Keeping Datadog In (Version) Control

I recently migrated our system monitoring and analytics from the TICK stack to Datadog. One of the things I really wanted to get better about in this transition was keeping more of our config version controlled somehow. This post will just give a quick, high-level view of the tools we're using to do that.

Very high-level, we keep all of our config in one git repository appropriately called datadog_config. We use 2 different tools (I'll cover that later), so this repo has a config file for each of those tools. We have a simple Rakefile that pulls our Datadog API credentials out of AWS' Parameter Store and builds the tool config files for you. Then there is a directory for for monitors and a directory for objects (dashboards/screenboards).

There are 2 distinct parts of Datadog config that I wanted keep in version control (hence the 2 different tools):

  1. Monitors
  2. Everything else (timeboards and screenboards) - this is the folder called objects

Monitors

To keep monitors in version control, we're using DogPush. There's an issue when using it on MacOS, so we use a a slightly tweaked version.

What DogPush gets us that's really great is the ability to set default notifications to send based on what "team" the monitor belongs to. We're using "team" to mean level. So for a low level monitor we'll just send an email, as opposed to paging everyone for a high livel monitor. Datadog doesn't give you an easy way in the UI to change the receipients for multiple monitors at once, but DogPush lets you do that.

So our config for DogPush looks like:

---
datadog:
  api_key: *********************
  app_key: *********************
teams:
  low:
    notifications:
      CRITICAL: "@our_alert_email_address@chargify.com"
      WARNING: "@our_alert_email_address@chargify.com"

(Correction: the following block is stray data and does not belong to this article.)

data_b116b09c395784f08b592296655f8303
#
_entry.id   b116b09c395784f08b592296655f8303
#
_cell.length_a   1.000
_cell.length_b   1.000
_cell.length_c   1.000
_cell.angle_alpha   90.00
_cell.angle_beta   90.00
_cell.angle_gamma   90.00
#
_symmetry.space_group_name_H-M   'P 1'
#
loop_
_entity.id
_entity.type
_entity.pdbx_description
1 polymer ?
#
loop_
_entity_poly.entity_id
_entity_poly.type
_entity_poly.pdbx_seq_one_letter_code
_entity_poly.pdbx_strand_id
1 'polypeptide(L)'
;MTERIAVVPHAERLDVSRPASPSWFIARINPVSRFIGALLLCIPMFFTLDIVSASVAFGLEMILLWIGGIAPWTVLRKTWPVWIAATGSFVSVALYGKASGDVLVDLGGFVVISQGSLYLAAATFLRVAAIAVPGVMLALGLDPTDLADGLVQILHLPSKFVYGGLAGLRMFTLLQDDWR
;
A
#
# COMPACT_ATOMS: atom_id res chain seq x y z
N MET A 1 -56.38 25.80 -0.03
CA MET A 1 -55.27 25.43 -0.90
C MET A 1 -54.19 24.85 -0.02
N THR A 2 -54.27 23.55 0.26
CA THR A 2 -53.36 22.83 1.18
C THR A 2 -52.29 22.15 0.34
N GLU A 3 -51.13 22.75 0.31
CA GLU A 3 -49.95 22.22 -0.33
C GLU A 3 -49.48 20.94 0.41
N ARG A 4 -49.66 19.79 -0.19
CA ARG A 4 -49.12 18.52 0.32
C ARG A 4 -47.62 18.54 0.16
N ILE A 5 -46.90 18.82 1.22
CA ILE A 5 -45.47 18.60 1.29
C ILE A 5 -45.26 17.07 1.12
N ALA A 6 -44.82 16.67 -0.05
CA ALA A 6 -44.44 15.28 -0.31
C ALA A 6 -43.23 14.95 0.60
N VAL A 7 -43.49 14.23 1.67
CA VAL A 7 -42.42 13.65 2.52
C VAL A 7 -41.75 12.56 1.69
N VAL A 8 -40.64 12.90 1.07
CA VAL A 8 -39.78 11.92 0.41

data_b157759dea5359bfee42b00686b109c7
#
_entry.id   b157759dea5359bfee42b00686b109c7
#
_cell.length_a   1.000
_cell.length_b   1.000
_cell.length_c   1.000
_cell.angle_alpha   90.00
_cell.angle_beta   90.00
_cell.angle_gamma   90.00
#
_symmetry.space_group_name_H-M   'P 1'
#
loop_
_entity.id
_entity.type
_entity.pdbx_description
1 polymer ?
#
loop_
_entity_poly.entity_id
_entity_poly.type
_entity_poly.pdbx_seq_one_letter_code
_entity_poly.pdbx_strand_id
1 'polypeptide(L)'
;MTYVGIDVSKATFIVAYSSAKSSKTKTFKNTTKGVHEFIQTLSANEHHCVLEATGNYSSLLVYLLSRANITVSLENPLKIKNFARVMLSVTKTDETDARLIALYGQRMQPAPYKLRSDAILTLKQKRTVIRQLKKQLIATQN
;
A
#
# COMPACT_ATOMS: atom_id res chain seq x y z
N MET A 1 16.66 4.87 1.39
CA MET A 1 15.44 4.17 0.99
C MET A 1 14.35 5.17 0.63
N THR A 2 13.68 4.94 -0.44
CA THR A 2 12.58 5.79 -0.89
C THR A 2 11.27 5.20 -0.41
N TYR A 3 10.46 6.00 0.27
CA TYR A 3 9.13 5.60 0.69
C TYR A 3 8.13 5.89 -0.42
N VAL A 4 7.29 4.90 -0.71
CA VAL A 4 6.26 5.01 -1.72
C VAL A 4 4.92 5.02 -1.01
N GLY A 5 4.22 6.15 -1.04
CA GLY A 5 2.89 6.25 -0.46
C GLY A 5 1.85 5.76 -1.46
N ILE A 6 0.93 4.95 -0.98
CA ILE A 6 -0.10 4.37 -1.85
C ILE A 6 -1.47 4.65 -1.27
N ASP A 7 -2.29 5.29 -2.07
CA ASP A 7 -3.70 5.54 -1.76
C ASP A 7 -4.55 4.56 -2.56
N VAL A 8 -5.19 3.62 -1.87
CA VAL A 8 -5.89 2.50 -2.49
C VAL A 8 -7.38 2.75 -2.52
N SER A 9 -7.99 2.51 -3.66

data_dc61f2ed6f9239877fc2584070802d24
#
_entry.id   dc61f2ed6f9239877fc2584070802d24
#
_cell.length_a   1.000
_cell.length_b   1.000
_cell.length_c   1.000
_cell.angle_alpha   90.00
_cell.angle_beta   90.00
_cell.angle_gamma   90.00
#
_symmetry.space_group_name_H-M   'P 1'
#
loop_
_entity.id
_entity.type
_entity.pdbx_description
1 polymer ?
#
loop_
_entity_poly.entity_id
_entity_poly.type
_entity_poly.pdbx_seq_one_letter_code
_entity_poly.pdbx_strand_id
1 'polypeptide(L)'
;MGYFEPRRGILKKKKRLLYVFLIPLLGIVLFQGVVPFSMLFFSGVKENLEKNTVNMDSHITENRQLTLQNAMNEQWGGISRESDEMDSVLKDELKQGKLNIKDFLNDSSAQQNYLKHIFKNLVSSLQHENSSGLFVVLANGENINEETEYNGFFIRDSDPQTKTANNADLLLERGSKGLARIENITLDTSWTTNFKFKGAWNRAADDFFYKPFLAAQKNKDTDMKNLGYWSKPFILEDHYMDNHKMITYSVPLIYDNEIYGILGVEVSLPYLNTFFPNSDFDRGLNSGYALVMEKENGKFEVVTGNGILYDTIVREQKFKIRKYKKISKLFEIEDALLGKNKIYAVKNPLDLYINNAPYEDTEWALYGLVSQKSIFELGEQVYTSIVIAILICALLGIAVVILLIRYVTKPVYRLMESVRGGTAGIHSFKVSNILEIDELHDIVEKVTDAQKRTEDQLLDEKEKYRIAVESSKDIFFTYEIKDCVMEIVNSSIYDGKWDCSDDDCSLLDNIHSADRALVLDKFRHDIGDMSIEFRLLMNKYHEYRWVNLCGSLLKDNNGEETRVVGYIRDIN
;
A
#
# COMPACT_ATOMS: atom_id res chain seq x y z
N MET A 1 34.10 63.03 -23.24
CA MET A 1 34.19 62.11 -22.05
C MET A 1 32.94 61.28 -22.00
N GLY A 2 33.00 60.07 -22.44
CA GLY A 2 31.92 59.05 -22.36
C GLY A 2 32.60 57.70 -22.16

medium:
    notifications:
      CRITICAL: "@our_alert_email_address@chargify.com @slack-our-notice-channel"
      WARNING: "@our_alert_email_address@chargify.com @slack-our-notice-channel"
  high:
    notifications:
      CRITICAL: "@our_alert_email_address@chargify.com @slack-our-notice-channel @opsgenie-OpsGenie"
      WARNING: "@our_alert_email_address@chargify.com @slack-our-notice-channel @opsgenie-OpsGenie"
rule_files:
- 01_low/*.yaml
- 02_medium/*.yaml
- 03_high/*.yaml

So what that config gets us is:

  • dedicated levels (low, medium, high) that each have a default list of notification receipients
  • tells DogPush to look for any/all monitor definitions in the 01_low, 02_medium, 03_high directories.

Then an example of a monitor definition we'd have in 01_low is:

team: low

alerts:
  - multi: true
    name: "Disk usage is at {{value}} % for {{device.name}}  on {{host.name}}"
    options:
      escalation_message: ''
      evaluation_delay: null
      include_tags: true
      locked: true
      new_host_delay: 300
      no_data_timeframe: null
      notify_no_data: false
      renotify_interval: 0
      require_full_window: true
      thresholds: {critical: 95.0, critical_recovery: 80.0, warning: 85.0, warning_recovery: 80.0}
      timeout_h: 0
    query: avg(last_5m):avg:system.disk.in_use{*} by {host,device} * 100 > 95
    tags: ['*']
    type: query alert